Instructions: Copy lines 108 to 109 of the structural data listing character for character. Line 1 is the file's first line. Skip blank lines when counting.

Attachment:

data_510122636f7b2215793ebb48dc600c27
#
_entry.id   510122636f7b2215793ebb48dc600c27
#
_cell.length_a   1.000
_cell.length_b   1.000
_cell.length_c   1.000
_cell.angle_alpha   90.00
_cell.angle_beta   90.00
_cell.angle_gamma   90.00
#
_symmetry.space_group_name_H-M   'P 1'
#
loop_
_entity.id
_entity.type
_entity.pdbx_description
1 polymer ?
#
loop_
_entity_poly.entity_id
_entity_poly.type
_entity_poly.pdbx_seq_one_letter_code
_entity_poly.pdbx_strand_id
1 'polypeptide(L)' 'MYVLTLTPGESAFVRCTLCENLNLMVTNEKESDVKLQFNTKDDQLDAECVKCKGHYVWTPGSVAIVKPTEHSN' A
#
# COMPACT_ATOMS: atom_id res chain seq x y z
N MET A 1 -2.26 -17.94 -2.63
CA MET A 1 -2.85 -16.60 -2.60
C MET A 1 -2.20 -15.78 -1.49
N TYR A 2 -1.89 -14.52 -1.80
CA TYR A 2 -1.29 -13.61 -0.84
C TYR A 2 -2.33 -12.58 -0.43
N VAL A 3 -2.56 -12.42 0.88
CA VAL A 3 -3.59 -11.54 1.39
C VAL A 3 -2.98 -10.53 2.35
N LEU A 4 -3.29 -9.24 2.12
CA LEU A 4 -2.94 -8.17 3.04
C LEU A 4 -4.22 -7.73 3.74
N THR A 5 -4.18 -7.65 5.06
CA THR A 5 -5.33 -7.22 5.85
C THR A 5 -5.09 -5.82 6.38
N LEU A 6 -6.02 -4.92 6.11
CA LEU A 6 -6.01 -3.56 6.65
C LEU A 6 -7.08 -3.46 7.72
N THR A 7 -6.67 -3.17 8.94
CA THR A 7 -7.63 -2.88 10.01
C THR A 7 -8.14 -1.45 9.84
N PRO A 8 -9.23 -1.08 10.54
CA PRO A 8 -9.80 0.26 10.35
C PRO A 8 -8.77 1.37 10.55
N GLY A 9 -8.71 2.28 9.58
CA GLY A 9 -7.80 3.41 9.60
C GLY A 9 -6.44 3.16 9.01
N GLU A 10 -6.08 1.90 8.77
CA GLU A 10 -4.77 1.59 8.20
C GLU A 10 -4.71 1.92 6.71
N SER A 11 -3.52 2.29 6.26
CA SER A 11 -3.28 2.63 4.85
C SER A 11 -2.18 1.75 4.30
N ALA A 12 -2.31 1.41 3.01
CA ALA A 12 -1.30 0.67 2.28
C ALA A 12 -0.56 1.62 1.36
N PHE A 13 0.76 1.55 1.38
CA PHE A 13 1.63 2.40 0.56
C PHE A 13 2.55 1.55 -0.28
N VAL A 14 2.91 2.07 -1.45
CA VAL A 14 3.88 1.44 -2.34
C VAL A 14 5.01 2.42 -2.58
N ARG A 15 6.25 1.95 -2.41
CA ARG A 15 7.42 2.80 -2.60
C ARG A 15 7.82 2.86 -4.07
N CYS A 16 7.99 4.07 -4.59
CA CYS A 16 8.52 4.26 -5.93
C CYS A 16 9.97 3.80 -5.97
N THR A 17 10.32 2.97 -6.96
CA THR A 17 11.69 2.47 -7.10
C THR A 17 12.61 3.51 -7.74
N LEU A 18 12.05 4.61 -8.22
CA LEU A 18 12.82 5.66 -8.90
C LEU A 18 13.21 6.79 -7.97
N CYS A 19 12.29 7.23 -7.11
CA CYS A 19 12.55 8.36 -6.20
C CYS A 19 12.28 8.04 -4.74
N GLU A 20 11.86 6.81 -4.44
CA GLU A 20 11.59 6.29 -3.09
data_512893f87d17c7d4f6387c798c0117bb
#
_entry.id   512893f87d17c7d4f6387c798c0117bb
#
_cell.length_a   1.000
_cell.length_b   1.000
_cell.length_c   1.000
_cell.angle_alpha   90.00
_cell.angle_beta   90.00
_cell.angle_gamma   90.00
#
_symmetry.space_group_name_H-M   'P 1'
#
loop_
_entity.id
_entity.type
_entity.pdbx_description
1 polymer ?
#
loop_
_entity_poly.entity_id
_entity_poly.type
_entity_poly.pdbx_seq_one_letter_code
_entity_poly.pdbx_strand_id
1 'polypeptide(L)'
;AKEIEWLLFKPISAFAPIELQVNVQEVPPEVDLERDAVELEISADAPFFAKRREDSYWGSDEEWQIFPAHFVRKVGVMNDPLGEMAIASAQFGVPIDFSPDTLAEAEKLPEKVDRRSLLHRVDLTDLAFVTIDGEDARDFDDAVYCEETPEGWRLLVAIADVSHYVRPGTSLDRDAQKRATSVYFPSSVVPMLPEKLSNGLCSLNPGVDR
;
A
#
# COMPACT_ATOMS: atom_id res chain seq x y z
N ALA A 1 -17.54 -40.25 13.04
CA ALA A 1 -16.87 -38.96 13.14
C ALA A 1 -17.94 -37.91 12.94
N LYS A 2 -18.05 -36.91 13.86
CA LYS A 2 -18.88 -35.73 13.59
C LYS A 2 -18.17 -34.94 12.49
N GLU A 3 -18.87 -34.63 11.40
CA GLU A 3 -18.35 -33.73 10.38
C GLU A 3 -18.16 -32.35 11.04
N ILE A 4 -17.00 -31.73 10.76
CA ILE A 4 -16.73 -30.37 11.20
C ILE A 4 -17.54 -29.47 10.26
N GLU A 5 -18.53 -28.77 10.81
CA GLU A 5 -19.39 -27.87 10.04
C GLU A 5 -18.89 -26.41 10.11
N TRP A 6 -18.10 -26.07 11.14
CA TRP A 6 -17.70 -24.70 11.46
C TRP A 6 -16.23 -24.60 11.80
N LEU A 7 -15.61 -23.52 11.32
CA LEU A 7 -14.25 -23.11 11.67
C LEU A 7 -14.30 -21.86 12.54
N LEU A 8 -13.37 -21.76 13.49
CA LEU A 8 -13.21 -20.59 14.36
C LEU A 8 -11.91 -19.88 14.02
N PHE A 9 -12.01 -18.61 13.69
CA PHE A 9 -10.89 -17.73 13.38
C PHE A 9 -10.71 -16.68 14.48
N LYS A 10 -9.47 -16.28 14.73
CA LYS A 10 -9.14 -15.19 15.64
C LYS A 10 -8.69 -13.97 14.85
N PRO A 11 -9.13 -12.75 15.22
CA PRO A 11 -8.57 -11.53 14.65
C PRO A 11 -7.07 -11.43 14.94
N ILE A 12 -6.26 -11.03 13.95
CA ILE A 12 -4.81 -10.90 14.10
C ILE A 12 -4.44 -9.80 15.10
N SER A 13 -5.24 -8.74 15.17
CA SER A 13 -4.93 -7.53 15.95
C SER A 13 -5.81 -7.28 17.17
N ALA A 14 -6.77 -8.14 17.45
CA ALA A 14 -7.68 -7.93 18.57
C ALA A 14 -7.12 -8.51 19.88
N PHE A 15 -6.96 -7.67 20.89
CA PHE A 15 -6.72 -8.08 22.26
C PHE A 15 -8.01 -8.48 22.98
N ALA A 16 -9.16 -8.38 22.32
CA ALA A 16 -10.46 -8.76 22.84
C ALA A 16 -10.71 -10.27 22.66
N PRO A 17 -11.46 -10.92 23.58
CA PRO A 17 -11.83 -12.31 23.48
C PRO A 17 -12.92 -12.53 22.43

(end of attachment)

_entity_poly.type
_entity_poly.pdbx_seq_one_letter_code